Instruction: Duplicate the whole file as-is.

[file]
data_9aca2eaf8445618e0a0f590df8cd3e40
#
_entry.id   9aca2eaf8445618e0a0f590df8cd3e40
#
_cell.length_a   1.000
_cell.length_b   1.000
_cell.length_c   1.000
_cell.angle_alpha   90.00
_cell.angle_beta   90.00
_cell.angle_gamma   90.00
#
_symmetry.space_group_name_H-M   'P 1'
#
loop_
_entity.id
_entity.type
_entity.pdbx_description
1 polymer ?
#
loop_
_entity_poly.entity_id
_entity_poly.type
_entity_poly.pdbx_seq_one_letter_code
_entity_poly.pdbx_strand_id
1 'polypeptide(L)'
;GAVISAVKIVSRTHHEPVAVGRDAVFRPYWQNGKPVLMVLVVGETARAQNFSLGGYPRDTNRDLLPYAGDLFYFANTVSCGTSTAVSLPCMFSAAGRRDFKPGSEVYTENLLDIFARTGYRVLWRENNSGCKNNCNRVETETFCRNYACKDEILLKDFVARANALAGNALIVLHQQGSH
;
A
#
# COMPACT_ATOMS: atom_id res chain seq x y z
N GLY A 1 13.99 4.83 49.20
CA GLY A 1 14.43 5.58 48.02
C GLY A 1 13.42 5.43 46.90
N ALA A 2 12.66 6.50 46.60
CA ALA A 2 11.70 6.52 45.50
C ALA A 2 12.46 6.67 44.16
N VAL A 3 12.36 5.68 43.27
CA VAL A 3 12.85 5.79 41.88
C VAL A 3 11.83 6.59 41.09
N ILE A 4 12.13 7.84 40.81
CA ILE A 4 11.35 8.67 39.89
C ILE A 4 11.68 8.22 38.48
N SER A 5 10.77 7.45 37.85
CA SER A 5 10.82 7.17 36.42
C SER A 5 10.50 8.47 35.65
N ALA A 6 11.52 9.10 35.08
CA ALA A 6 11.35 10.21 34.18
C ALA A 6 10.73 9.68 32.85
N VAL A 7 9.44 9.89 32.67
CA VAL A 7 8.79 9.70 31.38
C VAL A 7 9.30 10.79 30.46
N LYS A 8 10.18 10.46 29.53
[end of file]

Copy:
data_9aca2eaf8445618e0a0f590df8cd3e40
#
_entry.id   9aca2eaf8445618e0a0f590df8cd3e40
#
_cell.length_a   1.000
_cell.length_b   1.000
_cell.length_c   1.000
_cell.angle_alpha   90.00
_cell.angle_beta   90.00
_cell.angle_gamma   90.00
#
_symmetry.space_group_name_H-M   'P 1'
#
loop_
_entity.id
_entity.type
_entity.pdbx_description
1 polymer ?
#
loop_
_entity_poly.entity_id
_entity_poly.type
_entity_poly.pdbx_seq_one_letter_code
_entity_poly.pdbx_strand_id
1 'polypeptide(L)'
;GAVISAVKIVSRTHHEPVAVGRDAVFRPYWQNGKPVLMVLVVGETARAQNFSLGGYPRDTNRDLLPYAGDLFYFANTVSCGTSTAVSLPCMFSAAGRRDFKPGSEVYTENLLDIFARTGYRVLWRENNSGCKNNCNRVETETFCRNYACKDEILLKDFVARANALAGNALIVLHQQGSH
;
A
#
# COMPACT_ATOMS: atom_id res chain seq x y z
N GLY A 1 13.99 4.83 49.20
CA GLY A 1 14.43 5.58 48.02
C GLY A 1 13.42 5.43 46.90
N ALA A 2 12.66 6.50 46.60
CA ALA A 2 11.70 6.52 45.50
C ALA A 2 12.46 6.67 44.16
N VAL A 3 12.36 5.68 43.27
CA VAL A 3 12.85 5.79 41.88
C VAL A 3 11.83 6.59 41.09
N ILE A 4 12.13 7.84 40.81
CA ILE A 4 11.35 8.67 39.89
C ILE A 4 11.68 8.22 38.48
N SER A 5 10.77 7.45 37.85
CA SER A 5 10.82 7.17 36.42
C SER A 5 10.50 8.47 35.65
N ALA A 6 11.52 9.10 35.08
CA ALA A 6 11.35 10.21 34.18
C ALA A 6 10.73 9.68 32.85
N VAL A 7 9.44 9.89 32.67
CA VAL A 7 8.79 9.70 31.38
C VAL A 7 9.30 10.79 30.46
N LYS A 8 10.18 10.46 29.53